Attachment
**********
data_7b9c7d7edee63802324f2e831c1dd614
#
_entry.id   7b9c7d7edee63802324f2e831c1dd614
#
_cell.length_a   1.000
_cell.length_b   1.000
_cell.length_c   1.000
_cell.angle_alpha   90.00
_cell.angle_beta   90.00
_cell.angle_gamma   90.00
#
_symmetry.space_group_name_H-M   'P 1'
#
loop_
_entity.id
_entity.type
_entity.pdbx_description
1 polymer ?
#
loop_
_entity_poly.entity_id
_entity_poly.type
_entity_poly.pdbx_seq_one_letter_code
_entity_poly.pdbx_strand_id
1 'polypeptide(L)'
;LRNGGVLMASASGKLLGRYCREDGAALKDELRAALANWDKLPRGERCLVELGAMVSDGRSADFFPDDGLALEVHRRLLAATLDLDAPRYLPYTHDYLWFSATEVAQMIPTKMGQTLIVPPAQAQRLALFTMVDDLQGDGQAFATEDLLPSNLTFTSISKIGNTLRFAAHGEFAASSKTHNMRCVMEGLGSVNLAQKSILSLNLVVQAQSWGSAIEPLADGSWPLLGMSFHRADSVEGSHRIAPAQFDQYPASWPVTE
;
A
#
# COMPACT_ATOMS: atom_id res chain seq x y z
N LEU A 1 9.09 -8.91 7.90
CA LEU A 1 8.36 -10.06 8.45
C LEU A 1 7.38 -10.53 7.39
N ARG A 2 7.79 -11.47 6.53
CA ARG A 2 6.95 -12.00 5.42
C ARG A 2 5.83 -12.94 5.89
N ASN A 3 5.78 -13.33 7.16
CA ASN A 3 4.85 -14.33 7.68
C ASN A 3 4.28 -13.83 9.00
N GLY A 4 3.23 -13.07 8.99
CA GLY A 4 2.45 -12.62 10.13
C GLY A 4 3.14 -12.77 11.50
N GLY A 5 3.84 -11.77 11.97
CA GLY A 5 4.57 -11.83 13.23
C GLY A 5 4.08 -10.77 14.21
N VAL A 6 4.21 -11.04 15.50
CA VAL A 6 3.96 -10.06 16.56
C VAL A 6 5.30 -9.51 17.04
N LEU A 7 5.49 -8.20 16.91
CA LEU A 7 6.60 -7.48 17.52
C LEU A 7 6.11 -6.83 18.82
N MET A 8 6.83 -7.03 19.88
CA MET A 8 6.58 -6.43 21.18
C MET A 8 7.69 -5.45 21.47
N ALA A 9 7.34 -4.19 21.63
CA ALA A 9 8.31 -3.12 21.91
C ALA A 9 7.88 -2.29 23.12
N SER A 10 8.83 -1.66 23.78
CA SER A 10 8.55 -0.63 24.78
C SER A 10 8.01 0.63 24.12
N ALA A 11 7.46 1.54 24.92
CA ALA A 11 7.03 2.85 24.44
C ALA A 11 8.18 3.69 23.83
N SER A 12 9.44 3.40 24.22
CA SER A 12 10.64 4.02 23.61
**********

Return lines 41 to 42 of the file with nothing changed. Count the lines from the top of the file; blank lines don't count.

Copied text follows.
CA GLY A 4 2.45 -12.62 10.13
C GLY A 4 3.14 -12.77 11.50